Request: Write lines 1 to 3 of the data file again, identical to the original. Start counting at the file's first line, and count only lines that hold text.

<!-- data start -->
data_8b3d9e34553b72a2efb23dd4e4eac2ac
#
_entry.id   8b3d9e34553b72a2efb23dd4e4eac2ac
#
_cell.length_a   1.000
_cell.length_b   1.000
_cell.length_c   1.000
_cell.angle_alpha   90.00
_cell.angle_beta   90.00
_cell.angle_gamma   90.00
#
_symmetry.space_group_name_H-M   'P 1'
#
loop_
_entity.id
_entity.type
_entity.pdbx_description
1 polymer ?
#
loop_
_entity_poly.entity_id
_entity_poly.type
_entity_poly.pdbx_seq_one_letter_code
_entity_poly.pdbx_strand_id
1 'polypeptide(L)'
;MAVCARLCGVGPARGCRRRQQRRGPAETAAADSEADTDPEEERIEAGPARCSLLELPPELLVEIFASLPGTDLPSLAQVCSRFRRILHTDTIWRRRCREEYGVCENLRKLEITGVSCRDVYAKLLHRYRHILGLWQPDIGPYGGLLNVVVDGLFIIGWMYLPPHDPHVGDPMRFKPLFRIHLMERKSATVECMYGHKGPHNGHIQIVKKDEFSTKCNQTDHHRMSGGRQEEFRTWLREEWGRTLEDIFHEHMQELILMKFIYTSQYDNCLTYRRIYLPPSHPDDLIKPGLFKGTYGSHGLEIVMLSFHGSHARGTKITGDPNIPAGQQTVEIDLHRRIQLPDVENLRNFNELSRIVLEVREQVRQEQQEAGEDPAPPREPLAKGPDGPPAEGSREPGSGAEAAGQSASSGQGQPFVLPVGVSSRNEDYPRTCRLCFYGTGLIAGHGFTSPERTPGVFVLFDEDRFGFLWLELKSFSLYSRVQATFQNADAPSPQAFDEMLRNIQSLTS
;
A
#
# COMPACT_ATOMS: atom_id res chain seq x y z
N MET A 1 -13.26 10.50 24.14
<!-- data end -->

data_8b3d9e34553b72a2efb23dd4e4eac2ac
#
_entry.id   8b3d9e34553b72a2efb23dd4e4eac2ac